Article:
Corporate philanthropy and corporate sponsorship. It all comes from the same place, so what’s the difference, right? The truth is there are big differences. It pays to understand them so that you can position yourself for maximum corporate investment without compromising your organization. The line between philanthropy and sponsorship has become increasingly blurry. Here’s a quick primer to help you navigate these murky waters:
Philanthropy = a charitable gift to support the mission and programs of your organization. Philanthropy is contributed income.
Sponsorship = the provision of cash, products, or services in return for the commercial potential associated with your agency. Sponsorship is earned income.
A lot of people place considerable weight on where in the corporation the money is coming from to determine if it is sponsorship or philanthropy. But, really, it’s all about the deliverables. If, in receiving a corporate contribution, you are focused primarily on serving your clients and reporting program outcomes to the corporation, then the gift is philanthropy. You may be offering some forms of recognition, much like you do for individual and foundation donors, but that doesn’t make it sponsorship.
On the other hand, if you are focused primarily on fulfilling sponsorship agreements such as media buys, signage, logo placement, etc. and communicating very little, if at all, about your client services, then it’s definitely sponsorship. In recent years, sponsors have placed increasing emphasis on “activation” — ways to bring the sponsorship to life. Where it used to be enough to put a Toyota logo on a sign somewhere, now you need to have a Prius on-site and let lots of people sit in it. This is smart marketing, but it can mean a lot of extra work for a sponsored nonprofit.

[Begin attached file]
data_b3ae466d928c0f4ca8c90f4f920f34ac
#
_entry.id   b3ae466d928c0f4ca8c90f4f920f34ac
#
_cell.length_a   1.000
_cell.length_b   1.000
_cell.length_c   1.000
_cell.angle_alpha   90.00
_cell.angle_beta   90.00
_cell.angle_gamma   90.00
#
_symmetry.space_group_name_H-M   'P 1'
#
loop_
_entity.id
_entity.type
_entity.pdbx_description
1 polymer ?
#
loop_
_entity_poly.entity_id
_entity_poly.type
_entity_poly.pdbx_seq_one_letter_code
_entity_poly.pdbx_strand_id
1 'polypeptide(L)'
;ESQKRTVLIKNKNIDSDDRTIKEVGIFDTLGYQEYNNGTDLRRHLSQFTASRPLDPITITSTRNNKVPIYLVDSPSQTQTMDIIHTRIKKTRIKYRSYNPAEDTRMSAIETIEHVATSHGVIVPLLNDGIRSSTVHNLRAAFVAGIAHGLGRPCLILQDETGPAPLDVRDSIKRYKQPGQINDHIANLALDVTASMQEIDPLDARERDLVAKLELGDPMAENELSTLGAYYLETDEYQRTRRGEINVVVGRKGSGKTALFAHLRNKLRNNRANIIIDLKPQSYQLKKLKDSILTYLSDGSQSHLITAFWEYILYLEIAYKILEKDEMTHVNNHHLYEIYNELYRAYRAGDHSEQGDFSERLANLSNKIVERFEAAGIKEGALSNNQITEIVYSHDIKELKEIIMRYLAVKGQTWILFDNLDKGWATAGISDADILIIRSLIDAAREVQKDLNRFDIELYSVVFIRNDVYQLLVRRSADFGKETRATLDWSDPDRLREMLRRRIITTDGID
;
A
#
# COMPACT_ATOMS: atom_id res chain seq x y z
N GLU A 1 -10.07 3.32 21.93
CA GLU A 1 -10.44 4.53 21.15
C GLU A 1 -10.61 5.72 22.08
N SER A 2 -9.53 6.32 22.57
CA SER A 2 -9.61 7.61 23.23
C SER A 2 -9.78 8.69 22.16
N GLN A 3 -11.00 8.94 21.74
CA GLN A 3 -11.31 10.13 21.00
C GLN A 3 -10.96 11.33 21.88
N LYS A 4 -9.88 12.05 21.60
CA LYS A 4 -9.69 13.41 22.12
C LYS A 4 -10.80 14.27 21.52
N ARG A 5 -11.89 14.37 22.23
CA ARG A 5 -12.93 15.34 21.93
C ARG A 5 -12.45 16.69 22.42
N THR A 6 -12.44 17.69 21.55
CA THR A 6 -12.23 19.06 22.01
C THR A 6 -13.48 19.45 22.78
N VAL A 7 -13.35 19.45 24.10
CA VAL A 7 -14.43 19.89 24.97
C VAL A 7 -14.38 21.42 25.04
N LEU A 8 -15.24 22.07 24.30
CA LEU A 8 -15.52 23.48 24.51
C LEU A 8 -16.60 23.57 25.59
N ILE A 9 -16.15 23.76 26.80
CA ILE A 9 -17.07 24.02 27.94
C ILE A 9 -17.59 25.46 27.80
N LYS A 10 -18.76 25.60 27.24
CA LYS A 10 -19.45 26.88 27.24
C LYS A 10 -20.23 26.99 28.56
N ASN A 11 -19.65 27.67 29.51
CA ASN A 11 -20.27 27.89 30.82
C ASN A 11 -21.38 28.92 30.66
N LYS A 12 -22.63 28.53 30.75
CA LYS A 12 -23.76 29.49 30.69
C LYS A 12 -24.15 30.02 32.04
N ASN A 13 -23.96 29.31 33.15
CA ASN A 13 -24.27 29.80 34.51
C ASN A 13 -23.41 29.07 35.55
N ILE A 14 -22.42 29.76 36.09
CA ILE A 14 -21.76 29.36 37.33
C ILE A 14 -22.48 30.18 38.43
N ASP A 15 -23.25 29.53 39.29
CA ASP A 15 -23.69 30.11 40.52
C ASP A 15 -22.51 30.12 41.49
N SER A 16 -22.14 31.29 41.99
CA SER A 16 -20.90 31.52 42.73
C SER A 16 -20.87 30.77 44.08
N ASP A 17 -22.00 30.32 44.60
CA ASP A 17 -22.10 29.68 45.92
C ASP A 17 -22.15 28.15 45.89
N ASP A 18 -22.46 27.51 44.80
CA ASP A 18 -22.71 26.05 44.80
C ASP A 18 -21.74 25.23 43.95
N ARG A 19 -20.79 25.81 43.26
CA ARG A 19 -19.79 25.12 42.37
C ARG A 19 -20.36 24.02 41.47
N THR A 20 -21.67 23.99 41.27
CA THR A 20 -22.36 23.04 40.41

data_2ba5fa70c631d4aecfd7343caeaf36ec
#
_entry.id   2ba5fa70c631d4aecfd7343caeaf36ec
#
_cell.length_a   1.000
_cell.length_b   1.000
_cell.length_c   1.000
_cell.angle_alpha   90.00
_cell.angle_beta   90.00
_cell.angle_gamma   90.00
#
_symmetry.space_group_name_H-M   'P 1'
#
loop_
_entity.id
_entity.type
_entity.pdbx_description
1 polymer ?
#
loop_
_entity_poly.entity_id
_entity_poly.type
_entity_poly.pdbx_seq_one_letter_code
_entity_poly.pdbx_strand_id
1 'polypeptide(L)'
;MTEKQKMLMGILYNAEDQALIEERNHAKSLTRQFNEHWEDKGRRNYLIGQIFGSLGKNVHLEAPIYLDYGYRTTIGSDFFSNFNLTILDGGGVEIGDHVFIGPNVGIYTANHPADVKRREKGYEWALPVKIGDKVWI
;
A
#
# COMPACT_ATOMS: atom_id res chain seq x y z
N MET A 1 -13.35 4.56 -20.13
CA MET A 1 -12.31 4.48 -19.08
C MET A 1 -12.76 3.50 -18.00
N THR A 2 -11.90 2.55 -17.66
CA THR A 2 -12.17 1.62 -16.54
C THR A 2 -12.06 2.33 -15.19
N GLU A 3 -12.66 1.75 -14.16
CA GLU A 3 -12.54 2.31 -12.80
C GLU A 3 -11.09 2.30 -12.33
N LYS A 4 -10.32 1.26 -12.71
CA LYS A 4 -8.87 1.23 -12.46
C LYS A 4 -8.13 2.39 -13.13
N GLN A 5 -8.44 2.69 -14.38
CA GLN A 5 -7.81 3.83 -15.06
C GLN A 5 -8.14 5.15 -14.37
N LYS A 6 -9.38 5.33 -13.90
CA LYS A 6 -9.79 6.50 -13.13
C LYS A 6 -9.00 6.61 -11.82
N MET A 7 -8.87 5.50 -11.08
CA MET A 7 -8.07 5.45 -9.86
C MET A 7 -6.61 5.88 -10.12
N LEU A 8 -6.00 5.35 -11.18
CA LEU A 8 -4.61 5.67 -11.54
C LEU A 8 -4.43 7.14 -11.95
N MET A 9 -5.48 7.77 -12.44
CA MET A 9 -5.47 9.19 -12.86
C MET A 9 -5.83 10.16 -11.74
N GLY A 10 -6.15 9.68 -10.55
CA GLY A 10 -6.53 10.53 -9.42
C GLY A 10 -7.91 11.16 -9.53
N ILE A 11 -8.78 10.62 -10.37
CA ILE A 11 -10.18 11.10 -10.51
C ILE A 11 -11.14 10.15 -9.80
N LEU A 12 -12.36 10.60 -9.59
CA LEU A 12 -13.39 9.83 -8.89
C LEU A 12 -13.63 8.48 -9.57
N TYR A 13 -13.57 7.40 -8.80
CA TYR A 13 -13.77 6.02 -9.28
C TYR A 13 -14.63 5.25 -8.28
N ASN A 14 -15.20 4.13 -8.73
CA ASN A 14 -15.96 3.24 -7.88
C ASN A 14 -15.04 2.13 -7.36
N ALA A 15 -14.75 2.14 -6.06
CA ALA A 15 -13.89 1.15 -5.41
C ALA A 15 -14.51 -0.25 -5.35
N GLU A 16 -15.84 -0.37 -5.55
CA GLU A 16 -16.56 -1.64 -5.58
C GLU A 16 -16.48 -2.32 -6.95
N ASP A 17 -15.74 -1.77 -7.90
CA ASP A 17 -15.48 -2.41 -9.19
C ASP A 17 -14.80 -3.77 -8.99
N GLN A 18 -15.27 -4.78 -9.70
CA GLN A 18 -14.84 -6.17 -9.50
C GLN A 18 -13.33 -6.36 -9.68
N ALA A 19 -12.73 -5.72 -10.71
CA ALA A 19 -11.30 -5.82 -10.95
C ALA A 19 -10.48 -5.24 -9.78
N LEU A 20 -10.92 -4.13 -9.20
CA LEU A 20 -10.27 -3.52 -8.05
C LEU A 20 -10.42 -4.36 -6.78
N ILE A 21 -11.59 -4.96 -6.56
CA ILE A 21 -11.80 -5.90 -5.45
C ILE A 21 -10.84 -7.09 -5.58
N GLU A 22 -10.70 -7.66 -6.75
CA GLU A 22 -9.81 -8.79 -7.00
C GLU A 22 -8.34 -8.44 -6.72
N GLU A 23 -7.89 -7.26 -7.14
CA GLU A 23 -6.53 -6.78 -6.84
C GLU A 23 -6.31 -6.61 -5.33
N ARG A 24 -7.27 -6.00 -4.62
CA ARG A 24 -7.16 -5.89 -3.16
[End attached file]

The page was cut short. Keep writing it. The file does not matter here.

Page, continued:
The crux of the matter is this: when making a philanthropic gift, a corporation wants to help your people. When investing in a sponsorship, a corporation wants to sell to your people, whether those people be your clients, your board, attendees at an event, or other people who are somehow affiliated with your brand.
There’s room in every nonprofit’s portfolio for philanthropy. Whether you have room for sponsorship or not depends on your capacity to provide deliverables that are outside the scope of all the work your agency needs to do already. When you receive sponsorship dollars, they must first be spent on fulfilling the sponsorship agreement. What’s left over is unrestricted, which is nice, as long as there’s enough left over to warrant all the work you’re putting into the sponsorship relationship.
If you’re worried about missing the sponsorship boat, consider that corporate philanthropy (including in-kind contributions) represents $14 billion per year. Every penny of that goes to nonprofit organizations. Corporate sponsorship represents about $11 billion per year. Most of that goes to sporting and entertainment events and only a small fraction lands in the nonprofit sector. There’s definitely more money to be had from philanthropy.
On May 11, Front Range Source will be hosting an interactive panel discussion entitled “Partners for Good: A Conversation with Corporate and Foundation Funders.” If you’d like to hear straight from the source about how corporations think about philanthropy and sponsorship, click here.